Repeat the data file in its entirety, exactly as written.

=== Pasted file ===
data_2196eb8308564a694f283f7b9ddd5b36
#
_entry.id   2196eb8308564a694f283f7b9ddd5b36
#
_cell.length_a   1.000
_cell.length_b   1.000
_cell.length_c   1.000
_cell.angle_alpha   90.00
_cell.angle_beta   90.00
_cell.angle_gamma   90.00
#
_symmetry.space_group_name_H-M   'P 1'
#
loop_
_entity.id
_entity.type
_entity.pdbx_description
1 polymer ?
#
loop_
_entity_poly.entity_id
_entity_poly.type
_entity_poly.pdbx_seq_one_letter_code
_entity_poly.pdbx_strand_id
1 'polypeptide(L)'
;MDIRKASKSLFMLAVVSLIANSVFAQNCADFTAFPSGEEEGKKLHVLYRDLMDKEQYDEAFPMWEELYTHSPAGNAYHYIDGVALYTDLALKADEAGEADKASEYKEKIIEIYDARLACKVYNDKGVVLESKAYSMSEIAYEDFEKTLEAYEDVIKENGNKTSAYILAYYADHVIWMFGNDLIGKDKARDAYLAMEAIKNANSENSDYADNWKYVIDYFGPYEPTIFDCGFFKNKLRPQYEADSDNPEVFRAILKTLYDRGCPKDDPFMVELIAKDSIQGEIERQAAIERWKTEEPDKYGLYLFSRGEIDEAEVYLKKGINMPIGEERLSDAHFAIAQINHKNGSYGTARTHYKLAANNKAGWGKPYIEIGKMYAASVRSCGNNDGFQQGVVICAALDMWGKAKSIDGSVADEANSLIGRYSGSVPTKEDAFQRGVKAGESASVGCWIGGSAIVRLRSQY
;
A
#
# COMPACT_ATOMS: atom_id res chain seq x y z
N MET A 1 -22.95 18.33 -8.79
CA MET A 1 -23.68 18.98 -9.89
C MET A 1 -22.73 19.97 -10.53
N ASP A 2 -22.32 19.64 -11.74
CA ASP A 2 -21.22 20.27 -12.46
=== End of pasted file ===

data_2196eb8308564a694f283f7b9ddd5b36
#
_entry.id   2196eb8308564a694f283f7b9ddd5b36
#
_cell.length_a   1.000
_cell.length_b   1.000
_cell.length_c   1.000
_cell.angle_alpha   90.00
_cell.angle_beta   90.00
_cell.angle_gamma   90.00
#
_symmetry.space_group_name_H-M   'P 1'
#
loop_
_entity.id
_entity.type
_entity.pdbx_description
1 polymer ?
#
loop_
_entity_poly.entity_id
_entity_poly.type
_entity_poly.pdbx_seq_one_letter_code
_entity_poly.pdbx_strand_id
1 'polypeptide(L)'
;MDIRKASKSLFMLAVVSLIANSVFAQNCADFTAFPSGEEEGKKLHVLYRDLMDKEQYDEAFPMWEELYTHSPAGNAYHYIDGVALYTDLALKADEAGEADKASEYKEKIIEIYDARLACKVYNDKGVVLESKAYSMSEIAYEDFEKTLEAYEDVIKENGNKTSAYILAYYADHVIWMFGNDLIGKDKARDAYLAMEAIKNANSENSDYADNWKYVIDYFGPYEPTIFDCGFFKNKLRPQYEADSDNPEVFRAILKTLYDRGCPKDDPFMVELIAKDSIQGEIERQAAIERWKTEEPDKYGLYLFSRGEIDEAEVYLKKGINMPIGEERLSDAHFAIAQINHKNGSYGTARTHYKLAANNKAGWGKPYIEIGKMYAASVRSCGNNDGFQQGVVICAALDMWGKAKSIDGSVADEANSLIGRYSGSVPTKEDAFQRGVKAGESASVGCWIGGSAIVRLRSQY
;
A
#
# COMPACT_ATOMS: atom_id res chain seq x y z
N MET A 1 -22.95 18.33 -8.79
CA MET A 1 -23.68 18.98 -9.89
C MET A 1 -22.73 19.97 -10.53
N ASP A 2 -22.32 19.64 -11.74
CA ASP A 2 -21.22 20.27 -12.46